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Paul Rogers

A Simple Way to Know How Much Weight to Lift

By February 12, 2008

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One of the questions most asked of personal trainers and weight training coaches is: "How much weight should I start with?"

Here's a simple way for beginners to decide how much to lift and when to progress to heavier weights. More sophisticated approaches can be used after you get more experience and decide to train for specific results such as strength, bodybuilding or sports.

Let's assume you are doing a workout program of 10 exercises and 3 sets of 10 repetitions of each exercise in a general fitness program.

  1. By initial experimentation and for each exercise, choose a weight such that the tenth lift, push or pull of the first set is somewhat difficult but not too difficult, to complete.
  2. Rest the allocated time, usually 30 to 60 seconds between sets.
  3. By the tenth lift of the third set, that is, your thirtieth lift, you should be struggling to complete the lift -- not screaming at the ceiling -- but making hard work of it. That's about the intensity you should aim for to get most benefit from your weight training workouts for general strength and muscle building.
  4. When you find you can do the last lift, in this case the thirtieth lift, with less effort, it's time to increase the weight. Progressive overload, or adding more weight over time, is a fundamental principle of weight training progression.
  5. If you can't find a suitable increment, that is, the dumbbell or barbell or plate of the next weight is too heavy, you could either use this heavier weight and drop the repetitions to 8 or 9; or stay with the same weight and increase the number of repetitions in each set from 10 to 12 or even 15. Either way, you progress your training.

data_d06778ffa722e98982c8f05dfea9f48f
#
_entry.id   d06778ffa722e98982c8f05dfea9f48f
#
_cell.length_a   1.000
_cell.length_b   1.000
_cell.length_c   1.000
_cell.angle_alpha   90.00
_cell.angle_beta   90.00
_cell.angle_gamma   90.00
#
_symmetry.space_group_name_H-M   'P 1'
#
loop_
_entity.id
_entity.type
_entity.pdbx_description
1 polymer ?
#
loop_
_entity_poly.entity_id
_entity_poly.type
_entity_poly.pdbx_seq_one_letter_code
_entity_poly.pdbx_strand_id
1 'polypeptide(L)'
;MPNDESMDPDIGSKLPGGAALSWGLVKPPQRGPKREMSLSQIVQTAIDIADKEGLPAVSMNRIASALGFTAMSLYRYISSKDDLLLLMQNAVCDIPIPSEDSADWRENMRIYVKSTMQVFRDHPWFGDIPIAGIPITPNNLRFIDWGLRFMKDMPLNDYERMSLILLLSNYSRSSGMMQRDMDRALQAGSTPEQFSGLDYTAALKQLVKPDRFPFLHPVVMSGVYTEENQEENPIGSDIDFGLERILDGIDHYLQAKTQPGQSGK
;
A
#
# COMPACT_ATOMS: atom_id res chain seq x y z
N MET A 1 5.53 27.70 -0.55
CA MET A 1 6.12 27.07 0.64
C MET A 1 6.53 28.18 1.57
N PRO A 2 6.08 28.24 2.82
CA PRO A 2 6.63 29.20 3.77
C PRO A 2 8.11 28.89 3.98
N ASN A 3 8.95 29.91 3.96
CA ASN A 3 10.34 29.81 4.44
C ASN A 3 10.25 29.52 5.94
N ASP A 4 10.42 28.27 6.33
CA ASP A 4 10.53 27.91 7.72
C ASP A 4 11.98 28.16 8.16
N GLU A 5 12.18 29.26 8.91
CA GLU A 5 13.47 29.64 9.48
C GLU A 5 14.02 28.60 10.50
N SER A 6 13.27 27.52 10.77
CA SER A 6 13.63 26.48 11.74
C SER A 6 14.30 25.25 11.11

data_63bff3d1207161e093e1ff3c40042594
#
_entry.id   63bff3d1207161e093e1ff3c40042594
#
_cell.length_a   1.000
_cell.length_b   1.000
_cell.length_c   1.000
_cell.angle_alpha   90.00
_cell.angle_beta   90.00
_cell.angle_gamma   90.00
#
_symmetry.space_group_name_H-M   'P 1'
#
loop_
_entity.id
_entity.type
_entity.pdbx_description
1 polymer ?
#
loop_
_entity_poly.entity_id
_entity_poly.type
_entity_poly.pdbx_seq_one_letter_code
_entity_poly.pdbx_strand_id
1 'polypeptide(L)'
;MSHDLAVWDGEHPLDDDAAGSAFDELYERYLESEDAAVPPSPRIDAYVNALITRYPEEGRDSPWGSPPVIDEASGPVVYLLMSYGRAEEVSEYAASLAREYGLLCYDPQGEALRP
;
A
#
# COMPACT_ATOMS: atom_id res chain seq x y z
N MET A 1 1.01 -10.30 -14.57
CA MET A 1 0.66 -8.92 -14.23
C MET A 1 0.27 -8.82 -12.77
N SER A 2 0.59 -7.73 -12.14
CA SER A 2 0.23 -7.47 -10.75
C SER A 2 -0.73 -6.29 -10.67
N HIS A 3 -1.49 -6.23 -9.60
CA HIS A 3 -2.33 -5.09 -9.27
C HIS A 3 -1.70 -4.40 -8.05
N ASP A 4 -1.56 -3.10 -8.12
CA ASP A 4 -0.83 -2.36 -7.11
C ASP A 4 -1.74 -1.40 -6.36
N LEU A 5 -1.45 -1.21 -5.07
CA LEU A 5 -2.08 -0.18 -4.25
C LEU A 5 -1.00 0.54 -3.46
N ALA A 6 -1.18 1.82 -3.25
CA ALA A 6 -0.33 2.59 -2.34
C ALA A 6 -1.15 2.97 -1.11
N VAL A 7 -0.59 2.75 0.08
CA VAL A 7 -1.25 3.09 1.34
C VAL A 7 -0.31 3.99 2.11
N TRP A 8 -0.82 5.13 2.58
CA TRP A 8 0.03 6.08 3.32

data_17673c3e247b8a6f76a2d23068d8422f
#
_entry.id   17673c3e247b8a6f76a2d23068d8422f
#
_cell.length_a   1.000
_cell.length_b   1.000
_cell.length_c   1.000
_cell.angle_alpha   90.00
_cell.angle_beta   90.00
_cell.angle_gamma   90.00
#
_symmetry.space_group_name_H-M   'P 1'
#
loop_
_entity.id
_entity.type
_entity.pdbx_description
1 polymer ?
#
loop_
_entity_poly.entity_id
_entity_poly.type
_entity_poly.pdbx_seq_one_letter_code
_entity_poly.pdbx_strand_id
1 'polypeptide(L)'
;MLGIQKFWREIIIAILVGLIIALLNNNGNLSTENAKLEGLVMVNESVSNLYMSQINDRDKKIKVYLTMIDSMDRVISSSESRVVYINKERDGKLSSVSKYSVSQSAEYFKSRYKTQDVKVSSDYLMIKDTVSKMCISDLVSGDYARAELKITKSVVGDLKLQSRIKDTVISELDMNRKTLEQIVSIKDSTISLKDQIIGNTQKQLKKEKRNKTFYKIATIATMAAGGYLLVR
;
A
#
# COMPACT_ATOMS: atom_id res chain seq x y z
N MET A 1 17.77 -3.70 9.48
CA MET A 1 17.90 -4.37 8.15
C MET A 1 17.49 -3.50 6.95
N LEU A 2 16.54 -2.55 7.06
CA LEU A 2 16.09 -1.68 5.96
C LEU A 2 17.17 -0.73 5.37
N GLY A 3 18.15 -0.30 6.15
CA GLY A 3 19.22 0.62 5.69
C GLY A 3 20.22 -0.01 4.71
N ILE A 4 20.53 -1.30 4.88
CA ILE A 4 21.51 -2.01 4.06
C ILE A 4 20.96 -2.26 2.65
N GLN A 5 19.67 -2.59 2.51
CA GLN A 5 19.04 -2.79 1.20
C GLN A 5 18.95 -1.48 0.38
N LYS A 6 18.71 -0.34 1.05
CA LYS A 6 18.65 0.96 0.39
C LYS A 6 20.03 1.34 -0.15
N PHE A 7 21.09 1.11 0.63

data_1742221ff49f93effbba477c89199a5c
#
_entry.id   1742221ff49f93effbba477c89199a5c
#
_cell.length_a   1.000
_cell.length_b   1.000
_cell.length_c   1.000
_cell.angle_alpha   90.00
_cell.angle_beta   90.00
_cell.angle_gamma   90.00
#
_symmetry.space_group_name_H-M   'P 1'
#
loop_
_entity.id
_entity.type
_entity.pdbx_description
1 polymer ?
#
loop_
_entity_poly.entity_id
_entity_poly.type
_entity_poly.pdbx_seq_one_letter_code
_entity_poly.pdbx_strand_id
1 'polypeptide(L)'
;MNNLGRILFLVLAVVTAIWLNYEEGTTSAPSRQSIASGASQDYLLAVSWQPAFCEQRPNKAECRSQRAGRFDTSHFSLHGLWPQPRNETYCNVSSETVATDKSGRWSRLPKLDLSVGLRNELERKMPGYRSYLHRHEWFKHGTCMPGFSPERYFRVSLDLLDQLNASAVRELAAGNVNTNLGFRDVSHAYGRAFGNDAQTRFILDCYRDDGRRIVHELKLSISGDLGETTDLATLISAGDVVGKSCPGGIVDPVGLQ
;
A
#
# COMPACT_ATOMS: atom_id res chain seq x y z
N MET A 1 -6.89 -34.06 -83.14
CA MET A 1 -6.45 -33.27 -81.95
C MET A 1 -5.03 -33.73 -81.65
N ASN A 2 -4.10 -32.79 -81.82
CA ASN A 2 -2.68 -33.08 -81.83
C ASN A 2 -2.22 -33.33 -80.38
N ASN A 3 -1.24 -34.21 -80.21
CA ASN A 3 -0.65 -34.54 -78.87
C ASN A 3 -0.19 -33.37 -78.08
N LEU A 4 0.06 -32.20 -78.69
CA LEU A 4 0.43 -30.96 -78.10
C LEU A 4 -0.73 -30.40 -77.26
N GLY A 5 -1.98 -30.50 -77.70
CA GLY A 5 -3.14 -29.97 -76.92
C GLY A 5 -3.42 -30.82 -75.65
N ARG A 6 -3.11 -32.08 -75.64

That's it. You can use that basic method without worrying about the complexities of drop sets, pyramids, slow, fast or anything else. For more information read the beginner's weight training guide suite of articles.

Comments
February 25, 2009 at 3:32 pm
(1) Mike says:

Not lifting weights in a long time and being over weight, I was glad to know this info to start at a place of complete senditariness. After doing the sets this way, I felt a difference in the way I felt once completed! I feel stronger not weaker or exhausted! Thanks for your tips! Now I know I can weight train with sucess!!!!!!

December 17, 2009 at 3:35 am
(2) Steve says:

Excuse me for this ovbious question but what exactly are sets? Sorry I am new to this.

January 15, 2010 at 11:33 pm
(3) jerome says:

nice, thank you =D

April 9, 2010 at 11:19 am
(4) jimmy millard says:

well i am 5 ft 3 in and weigh 148 lbs and i bench pressed 220 lbs in 11 grade. so if someone tells you you cant do it you can do it just put mind over matter. people always told me i would never be able to lift 200 lbs. i didnt listen and now im lifting 220 lbs. have fun and be safe.